Everything about one of Omaha’s bright new playwrights bespeaks exotica, starting with her name, Beaufield Berry. This biracial, bicoastal creative with model good looks has worked as an actor, a singer, a VIP dancer, a burlesque performer, a mud wrestler and a horse ranch entertainment director.
She’s into body-building. She’s fallen in and out of love. She’s suffered broken hearts and broken a few herself. She’s written several plays, a novel, a television pilot and many poems. She’s had works read at the Great Plains Theatre Conference. One ended up staged in New York. Another in Philadelphia.
Her self-described original full-length “dark comedy, Psycho Ex Girlfriend, is in the midst of a month-long run at the Shelterbelt Theatre, 3225 California St., where it continues through May 12. Playwright and former Shelterbelt artistic director Ellen Struve is a champion of Berry’s work. So is new artistic director, ElizaBeth Thompson, who directs the show.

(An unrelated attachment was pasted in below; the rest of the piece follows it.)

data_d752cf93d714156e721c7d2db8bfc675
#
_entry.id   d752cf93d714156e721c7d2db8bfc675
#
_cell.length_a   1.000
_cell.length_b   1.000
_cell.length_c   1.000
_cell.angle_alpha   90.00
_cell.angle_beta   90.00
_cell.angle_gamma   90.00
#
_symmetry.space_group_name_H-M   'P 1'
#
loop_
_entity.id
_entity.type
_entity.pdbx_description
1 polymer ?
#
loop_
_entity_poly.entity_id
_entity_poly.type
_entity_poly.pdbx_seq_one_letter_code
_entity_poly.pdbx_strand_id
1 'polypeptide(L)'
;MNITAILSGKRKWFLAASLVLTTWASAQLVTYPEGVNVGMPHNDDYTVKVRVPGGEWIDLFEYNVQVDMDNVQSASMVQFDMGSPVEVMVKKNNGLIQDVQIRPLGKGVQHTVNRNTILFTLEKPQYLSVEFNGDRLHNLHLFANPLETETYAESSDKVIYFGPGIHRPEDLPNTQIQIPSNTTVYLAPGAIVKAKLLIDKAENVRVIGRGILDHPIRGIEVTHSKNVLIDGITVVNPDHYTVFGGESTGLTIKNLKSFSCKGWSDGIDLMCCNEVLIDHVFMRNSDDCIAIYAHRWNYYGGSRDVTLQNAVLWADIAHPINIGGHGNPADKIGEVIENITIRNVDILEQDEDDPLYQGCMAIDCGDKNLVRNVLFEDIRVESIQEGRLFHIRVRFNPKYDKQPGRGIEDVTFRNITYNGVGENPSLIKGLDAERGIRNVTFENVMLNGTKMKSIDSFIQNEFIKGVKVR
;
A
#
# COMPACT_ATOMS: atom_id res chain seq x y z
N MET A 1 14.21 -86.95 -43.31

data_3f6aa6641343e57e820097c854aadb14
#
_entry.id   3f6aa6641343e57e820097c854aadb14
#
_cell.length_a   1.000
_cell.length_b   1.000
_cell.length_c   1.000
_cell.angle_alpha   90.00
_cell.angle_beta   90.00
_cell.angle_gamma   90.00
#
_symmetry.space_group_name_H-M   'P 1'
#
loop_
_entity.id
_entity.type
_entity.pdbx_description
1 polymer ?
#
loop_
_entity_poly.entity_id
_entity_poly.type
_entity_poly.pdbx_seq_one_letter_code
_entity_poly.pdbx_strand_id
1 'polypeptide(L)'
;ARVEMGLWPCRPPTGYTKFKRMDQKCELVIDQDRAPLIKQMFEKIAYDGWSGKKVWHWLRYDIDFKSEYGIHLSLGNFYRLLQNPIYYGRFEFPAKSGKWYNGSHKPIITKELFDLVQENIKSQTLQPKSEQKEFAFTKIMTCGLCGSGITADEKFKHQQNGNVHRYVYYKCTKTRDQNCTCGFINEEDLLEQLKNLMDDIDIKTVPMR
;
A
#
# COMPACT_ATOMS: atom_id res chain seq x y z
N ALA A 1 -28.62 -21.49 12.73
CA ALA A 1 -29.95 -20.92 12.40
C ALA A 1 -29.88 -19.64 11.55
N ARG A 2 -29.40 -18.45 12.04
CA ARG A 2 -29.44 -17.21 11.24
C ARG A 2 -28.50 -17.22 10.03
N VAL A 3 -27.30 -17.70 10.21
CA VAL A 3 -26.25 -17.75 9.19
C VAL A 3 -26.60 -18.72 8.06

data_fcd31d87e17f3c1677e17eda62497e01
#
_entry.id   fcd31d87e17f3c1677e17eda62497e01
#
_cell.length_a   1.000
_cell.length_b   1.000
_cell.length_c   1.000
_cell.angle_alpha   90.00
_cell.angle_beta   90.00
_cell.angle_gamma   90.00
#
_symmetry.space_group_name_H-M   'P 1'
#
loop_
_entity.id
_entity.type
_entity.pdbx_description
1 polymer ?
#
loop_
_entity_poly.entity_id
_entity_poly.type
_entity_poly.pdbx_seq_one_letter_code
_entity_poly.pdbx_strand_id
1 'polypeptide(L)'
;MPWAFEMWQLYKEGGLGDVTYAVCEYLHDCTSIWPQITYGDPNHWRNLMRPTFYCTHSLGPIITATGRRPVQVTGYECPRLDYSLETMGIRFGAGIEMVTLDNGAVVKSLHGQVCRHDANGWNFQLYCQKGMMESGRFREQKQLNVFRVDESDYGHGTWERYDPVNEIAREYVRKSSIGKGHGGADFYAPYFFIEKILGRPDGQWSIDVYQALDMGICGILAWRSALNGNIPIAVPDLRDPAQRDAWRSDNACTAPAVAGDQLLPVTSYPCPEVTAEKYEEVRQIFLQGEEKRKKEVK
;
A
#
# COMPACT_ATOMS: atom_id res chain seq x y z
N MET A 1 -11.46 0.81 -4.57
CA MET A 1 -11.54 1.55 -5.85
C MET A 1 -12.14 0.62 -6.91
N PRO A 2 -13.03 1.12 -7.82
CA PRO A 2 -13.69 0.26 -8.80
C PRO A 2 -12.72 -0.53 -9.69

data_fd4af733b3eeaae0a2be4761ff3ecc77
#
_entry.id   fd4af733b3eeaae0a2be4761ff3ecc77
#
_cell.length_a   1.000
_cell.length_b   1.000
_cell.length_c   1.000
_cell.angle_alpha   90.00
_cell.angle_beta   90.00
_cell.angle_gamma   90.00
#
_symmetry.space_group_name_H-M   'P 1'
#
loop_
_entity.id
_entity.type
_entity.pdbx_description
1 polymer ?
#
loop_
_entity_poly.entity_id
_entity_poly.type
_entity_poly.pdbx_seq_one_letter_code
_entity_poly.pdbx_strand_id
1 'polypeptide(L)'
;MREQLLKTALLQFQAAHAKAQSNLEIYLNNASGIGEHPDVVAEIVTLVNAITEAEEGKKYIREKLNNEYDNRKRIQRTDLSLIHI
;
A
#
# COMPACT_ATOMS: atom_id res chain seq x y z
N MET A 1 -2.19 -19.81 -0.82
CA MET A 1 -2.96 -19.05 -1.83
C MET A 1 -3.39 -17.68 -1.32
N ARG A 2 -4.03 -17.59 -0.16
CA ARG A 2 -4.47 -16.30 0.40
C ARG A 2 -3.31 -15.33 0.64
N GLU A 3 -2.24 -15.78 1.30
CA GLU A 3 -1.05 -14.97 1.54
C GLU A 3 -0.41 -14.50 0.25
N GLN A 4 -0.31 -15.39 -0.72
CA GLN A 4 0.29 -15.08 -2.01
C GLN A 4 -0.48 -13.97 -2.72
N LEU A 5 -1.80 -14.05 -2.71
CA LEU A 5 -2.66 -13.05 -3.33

Fans of Omaha native author and playwright Rachel Shukert will find a similar satiric voice in Berry.
Berry calls her play’s title character, Britte, a “crazy, kooky, quirky girl,” adding, “Parts of the show I wouldn’t say are autobiographical but I wouldn’t say they’re extremely foreign to me either. When I was writing the show I had myself kind of in mind. It was a really cathartic writing experience from beginning to end. I was sharing my writing as I usually do with my close, intimate friends, my best friend Katie Beacom-Hurst being one of them. So when it was done at the Shelterbelt Reading Series (in 2012) we had the luxury of hand-picking the cast and there was no one else I wanted to play Britte but Katie, someone who knows me inside out and has watched me take this journey.”